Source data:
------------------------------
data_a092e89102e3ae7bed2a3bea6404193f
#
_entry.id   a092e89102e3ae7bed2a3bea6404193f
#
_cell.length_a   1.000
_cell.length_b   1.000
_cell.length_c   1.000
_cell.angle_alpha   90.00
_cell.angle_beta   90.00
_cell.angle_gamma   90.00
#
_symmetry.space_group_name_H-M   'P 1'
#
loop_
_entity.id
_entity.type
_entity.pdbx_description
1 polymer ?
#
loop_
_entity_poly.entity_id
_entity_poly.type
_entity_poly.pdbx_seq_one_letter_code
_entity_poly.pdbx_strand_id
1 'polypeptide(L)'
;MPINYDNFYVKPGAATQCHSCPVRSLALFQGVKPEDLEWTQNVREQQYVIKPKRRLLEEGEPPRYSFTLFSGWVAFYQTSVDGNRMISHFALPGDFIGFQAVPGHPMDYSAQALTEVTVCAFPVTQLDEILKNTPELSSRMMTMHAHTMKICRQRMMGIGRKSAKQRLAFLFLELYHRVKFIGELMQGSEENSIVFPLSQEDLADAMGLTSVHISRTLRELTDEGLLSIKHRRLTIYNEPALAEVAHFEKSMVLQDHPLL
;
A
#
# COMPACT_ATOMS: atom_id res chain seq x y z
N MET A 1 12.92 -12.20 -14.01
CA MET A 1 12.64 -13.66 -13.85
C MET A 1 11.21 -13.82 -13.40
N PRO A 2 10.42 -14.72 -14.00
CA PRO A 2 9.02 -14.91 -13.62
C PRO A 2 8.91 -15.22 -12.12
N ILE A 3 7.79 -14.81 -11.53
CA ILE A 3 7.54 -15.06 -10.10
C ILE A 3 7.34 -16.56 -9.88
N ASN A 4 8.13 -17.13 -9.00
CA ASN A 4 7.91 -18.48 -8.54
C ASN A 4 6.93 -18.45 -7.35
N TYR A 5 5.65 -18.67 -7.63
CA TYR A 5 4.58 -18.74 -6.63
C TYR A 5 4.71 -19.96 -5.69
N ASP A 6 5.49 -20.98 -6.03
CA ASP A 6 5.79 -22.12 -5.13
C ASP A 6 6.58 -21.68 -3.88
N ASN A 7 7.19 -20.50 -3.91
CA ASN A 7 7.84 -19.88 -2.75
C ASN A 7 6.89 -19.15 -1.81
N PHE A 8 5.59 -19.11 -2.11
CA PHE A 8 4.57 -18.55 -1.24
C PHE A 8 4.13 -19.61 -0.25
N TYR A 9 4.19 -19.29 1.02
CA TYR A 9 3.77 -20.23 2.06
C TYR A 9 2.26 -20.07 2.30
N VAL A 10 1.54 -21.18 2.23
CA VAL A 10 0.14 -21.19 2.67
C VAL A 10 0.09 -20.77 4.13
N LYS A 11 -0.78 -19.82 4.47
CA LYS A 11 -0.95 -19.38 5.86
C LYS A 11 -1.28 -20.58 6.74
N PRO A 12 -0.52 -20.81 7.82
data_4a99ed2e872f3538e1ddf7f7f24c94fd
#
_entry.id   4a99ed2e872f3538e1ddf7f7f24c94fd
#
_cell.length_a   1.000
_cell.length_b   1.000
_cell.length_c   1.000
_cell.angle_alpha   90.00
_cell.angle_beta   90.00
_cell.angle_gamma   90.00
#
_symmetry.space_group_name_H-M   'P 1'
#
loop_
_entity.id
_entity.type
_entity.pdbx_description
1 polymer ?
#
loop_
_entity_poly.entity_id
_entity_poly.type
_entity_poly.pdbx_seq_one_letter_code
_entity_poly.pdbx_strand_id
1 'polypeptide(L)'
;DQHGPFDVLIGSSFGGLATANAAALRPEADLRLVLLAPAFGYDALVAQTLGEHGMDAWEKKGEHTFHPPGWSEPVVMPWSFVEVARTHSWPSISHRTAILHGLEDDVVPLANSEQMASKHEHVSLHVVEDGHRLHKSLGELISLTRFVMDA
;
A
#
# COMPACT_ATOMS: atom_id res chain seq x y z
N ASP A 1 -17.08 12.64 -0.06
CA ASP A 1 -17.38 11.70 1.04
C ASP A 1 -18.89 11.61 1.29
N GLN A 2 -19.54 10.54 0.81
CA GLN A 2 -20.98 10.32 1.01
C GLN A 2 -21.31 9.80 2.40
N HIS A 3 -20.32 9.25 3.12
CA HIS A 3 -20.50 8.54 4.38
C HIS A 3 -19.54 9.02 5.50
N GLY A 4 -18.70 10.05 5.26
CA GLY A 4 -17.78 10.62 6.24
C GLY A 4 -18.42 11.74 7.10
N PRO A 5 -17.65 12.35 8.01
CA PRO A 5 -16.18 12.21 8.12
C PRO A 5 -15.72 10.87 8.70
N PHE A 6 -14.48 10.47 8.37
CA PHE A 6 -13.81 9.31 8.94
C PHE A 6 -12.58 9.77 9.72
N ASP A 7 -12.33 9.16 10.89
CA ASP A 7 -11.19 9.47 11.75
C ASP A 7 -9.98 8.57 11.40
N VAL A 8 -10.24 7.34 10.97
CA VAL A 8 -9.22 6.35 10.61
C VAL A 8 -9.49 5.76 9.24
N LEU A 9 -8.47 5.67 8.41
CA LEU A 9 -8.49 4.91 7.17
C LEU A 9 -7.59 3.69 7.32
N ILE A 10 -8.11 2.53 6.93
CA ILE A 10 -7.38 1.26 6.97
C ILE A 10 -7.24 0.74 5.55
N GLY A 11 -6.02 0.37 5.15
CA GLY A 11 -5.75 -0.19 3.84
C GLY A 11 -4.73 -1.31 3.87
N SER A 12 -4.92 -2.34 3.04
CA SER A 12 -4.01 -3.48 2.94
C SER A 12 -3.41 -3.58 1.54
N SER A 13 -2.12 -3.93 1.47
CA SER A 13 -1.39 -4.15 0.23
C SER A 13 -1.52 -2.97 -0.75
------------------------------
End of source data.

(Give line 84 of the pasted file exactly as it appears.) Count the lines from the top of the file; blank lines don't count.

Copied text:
loop_